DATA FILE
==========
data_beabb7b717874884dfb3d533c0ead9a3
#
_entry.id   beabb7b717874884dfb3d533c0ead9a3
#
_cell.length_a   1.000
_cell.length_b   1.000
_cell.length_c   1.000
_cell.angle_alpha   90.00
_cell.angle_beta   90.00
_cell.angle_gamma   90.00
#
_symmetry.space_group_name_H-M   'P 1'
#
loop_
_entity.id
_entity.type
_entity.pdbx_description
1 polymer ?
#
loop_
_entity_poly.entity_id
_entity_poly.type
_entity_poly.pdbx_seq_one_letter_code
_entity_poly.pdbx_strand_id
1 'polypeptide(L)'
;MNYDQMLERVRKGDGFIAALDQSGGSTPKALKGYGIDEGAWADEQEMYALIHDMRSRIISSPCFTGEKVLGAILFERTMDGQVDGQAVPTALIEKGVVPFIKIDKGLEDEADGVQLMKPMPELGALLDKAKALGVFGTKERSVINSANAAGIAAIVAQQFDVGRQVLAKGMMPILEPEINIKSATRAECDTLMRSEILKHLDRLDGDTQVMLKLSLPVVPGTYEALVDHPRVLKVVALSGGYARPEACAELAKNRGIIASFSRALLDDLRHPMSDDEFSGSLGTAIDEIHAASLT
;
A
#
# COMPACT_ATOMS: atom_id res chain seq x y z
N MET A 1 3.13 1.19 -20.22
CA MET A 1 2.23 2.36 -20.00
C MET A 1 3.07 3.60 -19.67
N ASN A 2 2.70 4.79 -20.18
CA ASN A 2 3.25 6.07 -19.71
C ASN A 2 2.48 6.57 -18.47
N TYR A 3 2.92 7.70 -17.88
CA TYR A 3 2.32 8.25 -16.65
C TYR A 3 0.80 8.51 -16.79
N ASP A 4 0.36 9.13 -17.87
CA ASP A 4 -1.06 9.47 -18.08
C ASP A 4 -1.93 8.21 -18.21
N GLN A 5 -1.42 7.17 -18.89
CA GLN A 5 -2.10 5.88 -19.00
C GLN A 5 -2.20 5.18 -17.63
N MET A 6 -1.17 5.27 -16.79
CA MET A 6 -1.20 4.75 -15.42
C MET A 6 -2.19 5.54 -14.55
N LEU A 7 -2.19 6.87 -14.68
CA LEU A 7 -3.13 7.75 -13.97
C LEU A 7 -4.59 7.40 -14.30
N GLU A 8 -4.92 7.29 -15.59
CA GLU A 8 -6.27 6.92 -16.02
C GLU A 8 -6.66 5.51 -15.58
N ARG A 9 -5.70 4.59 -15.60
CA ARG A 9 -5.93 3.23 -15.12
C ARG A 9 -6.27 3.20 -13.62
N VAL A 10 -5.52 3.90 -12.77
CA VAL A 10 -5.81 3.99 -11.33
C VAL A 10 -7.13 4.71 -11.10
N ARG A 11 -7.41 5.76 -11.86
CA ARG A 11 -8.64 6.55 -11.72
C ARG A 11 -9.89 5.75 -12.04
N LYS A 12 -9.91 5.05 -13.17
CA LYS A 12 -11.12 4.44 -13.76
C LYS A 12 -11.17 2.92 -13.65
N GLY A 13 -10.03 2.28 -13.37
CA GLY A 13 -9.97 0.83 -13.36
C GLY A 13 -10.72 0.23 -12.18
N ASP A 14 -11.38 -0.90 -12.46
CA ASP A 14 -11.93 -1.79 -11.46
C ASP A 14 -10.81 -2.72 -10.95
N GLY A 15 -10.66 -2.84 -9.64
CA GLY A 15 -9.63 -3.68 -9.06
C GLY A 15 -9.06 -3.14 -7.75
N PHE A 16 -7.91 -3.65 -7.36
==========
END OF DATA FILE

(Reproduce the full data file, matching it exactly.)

data_beabb7b717874884dfb3d533c0ead9a3
#
_entry.id   beabb7b717874884dfb3d533c0ead9a3
#
_cell.length_a   1.000
_cell.length_b   1.000
_cell.length_c   1.000
_cell.angle_alpha   90.00
_cell.angle_beta   90.00
_cell.angle_gamma   90.00
#
_symmetry.space_group_name_H-M   'P 1'
#
loop_
_entity.id
_entity.type
_entity.pdbx_description
1 polymer ?
#
loop_
_entity_poly.entity_id
_entity_poly.type
_entity_poly.pdbx_seq_one_letter_code
_entity_poly.pdbx_strand_id
1 'polypeptide(L)'
;MNYDQMLERVRKGDGFIAALDQSGGSTPKALKGYGIDEGAWADEQEMYALIHDMRSRIISSPCFTGEKVLGAILFERTMDGQVDGQAVPTALIEKGVVPFIKIDKGLEDEADGVQLMKPMPELGALLDKAKALGVFGTKERSVINSANAAGIAAIVAQQFDVGRQVLAKGMMPILEPEINIKSATRAECDTLMRSEILKHLDRLDGDTQVMLKLSLPVVPGTYEALVDHPRVLKVVALSGGYARPEACAELAKNRGIIASFSRALLDDLRHPMSDDEFSGSLGTAIDEIHAASLT
;
A
#
# COMPACT_ATOMS: atom_id res chain seq x y z
N MET A 1 3.13 1.19 -20.22
CA MET A 1 2.23 2.36 -20.00
C MET A 1 3.07 3.60 -19.67
N ASN A 2 2.70 4.79 -20.18
CA ASN A 2 3.25 6.07 -19.71
C ASN A 2 2.48 6.57 -18.47
N TYR A 3 2.92 7.70 -17.88
CA TYR A 3 2.32 8.25 -16.65
C TYR A 3 0.80 8.51 -16.79
N ASP A 4 0.36 9.13 -17.87
CA ASP A 4 -1.06 9.47 -18.08
C ASP A 4 -1.93 8.21 -18.21
N GLN A 5 -1.42 7.17 -18.89
CA GLN A 5 -2.10 5.88 -19.00
C GLN A 5 -2.20 5.18 -17.63
N MET A 6 -1.17 5.27 -16.79
CA MET A 6 -1.20 4.75 -15.42
C MET A 6 -2.19 5.54 -14.55
N LEU A 7 -2.19 6.87 -14.68
CA LEU A 7 -3.13 7.75 -13.97
C LEU A 7 -4.59 7.40 -14.30
N GLU A 8 -4.92 7.29 -15.59
CA GLU A 8 -6.27 6.92 -16.02
C GLU A 8 -6.66 5.51 -15.58
N ARG A 9 -5.70 4.59 -15.60
CA ARG A 9 -5.93 3.23 -15.12
C ARG A 9 -6.27 3.20 -13.62
N VAL A 10 -5.52 3.90 -12.77
CA VAL A 10 -5.81 3.99 -11.33
C VAL A 10 -7.13 4.71 -11.10
N ARG A 11 -7.41 5.76 -11.86
CA ARG A 11 -8.64 6.55 -11.72
C ARG A 11 -9.89 5.75 -12.04
N LYS A 12 -9.91 5.05 -13.17
CA LYS A 12 -11.12 4.44 -13.76
C LYS A 12 -11.17 2.92 -13.65
N GLY A 13 -10.03 2.28 -13.37
CA GLY A 13 -9.97 0.83 -13.36
C GLY A 13 -10.72 0.23 -12.18
N ASP A 14 -11.38 -0.90 -12.46
CA ASP A 14 -11.93 -1.79 -11.46
C ASP A 14 -10.81 -2.72 -10.95
N GLY A 15 -10.66 -2.84 -9.64
CA GLY A 15 -9.63 -3.68 -9.06
C GLY A 15 -9.06 -3.14 -7.75
N PHE A 16 -7.91 -3.65 -7.36